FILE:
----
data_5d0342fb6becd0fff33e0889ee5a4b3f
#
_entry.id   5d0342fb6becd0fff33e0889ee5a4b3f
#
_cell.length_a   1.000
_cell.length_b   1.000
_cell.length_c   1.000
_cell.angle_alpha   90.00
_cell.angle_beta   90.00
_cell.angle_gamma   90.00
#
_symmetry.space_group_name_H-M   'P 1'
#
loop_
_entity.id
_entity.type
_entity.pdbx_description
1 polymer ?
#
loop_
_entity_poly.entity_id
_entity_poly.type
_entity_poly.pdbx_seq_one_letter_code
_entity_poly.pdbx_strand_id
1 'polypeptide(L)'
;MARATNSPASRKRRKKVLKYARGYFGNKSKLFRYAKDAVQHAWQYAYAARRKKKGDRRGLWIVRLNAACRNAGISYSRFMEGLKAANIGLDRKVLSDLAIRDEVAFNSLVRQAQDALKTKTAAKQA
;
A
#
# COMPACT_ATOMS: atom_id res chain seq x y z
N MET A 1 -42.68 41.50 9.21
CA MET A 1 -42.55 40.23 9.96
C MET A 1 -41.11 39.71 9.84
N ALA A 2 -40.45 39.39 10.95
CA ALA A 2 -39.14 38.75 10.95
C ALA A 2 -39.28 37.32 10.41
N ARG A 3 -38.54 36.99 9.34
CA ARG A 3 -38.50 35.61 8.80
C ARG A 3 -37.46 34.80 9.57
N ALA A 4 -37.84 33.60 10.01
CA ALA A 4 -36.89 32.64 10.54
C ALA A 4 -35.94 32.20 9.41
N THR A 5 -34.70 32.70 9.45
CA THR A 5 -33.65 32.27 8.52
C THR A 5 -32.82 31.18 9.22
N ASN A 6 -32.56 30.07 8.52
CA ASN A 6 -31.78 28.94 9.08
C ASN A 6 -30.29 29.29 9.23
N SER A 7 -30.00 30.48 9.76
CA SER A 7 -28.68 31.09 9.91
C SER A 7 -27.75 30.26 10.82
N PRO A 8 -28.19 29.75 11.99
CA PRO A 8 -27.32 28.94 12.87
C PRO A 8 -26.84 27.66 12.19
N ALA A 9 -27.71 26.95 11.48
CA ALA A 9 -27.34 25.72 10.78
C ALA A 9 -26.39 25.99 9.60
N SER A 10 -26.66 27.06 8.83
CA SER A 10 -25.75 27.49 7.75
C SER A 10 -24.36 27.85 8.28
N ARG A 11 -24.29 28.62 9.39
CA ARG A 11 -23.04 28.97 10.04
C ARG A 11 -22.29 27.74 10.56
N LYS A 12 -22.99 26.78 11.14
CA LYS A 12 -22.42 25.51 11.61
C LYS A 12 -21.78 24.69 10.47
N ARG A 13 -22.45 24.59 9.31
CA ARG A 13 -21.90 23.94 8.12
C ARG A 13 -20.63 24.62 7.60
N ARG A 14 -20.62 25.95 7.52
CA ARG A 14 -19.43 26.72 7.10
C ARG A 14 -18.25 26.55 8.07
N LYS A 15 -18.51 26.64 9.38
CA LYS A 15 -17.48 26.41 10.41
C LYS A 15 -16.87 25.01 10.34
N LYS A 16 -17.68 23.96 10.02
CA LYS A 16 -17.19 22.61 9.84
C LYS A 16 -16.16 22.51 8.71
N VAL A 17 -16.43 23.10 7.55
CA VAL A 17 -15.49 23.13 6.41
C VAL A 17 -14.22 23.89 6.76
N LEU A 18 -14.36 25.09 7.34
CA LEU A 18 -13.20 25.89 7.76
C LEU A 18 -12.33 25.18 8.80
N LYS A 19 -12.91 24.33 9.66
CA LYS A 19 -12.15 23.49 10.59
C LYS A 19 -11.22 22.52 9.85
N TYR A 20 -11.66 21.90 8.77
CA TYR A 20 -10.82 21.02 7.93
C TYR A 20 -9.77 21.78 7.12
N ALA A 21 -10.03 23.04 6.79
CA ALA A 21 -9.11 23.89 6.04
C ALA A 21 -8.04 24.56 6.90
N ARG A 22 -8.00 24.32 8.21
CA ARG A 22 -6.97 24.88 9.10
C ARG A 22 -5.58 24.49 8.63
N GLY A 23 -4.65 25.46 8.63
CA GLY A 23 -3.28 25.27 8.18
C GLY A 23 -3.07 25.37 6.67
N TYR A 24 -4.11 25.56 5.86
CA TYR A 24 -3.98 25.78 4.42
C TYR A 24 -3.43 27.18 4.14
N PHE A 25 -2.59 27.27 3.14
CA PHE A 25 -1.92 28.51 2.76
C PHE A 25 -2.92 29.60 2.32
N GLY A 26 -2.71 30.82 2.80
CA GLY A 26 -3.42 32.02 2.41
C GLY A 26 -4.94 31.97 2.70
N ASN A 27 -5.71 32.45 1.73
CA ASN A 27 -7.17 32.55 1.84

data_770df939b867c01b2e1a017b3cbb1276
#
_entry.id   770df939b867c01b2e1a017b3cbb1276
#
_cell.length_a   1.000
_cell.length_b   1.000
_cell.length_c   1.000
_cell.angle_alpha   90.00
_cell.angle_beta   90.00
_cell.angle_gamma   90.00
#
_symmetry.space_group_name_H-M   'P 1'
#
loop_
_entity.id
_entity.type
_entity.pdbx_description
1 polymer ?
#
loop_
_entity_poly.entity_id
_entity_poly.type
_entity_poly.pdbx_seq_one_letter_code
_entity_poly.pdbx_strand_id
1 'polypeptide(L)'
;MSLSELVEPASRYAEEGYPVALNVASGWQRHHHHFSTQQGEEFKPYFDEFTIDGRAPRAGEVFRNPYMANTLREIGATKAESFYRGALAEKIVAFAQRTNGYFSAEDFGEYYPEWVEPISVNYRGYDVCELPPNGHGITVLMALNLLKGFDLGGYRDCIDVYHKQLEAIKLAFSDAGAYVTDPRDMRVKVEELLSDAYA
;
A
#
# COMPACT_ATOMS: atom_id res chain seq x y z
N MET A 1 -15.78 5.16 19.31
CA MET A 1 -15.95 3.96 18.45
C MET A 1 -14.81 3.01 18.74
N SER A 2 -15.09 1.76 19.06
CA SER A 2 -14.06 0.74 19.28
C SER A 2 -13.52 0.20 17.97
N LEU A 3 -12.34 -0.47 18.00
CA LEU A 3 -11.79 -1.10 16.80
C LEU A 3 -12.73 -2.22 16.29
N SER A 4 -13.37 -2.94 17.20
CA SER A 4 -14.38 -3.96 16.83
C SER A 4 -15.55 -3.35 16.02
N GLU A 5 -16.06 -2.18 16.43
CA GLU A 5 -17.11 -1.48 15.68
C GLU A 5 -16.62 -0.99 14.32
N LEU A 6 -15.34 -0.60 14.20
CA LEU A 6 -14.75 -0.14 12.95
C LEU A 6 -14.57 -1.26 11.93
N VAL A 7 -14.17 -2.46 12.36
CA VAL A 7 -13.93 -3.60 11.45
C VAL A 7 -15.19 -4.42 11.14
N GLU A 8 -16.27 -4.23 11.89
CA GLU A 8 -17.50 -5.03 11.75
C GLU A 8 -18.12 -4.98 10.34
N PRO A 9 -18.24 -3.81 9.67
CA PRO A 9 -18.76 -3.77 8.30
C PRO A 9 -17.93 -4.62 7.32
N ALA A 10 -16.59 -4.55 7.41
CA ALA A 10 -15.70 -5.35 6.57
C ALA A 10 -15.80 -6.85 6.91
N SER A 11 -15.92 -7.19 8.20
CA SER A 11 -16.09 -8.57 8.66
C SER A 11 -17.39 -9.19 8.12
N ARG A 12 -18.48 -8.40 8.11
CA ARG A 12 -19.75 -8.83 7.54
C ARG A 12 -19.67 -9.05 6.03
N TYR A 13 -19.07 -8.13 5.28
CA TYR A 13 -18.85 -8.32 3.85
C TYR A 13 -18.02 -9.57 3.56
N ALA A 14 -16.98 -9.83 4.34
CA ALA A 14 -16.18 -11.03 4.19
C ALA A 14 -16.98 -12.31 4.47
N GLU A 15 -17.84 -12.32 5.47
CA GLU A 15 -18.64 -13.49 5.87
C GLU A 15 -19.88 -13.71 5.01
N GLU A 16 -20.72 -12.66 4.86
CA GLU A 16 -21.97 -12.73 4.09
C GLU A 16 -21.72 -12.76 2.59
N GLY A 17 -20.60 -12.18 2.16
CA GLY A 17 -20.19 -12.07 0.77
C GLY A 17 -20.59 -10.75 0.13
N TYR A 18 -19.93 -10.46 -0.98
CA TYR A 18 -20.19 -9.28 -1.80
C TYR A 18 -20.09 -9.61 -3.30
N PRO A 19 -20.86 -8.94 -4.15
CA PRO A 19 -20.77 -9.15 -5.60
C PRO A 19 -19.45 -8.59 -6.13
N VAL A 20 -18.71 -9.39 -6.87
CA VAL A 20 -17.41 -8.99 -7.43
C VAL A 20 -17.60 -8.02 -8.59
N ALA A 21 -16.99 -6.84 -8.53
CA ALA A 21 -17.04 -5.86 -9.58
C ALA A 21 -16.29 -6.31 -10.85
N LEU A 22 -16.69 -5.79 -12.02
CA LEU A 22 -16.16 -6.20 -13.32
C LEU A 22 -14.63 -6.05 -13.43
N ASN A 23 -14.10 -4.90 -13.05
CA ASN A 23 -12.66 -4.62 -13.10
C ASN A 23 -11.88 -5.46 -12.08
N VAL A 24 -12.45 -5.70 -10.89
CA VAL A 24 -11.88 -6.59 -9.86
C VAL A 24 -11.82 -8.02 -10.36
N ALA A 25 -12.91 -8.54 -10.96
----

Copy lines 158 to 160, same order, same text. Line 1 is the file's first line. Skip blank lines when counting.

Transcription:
C LEU A 6 -14.57 -1.26 11.93
N VAL A 7 -14.17 -2.46 12.36
CA VAL A 7 -13.93 -3.60 11.45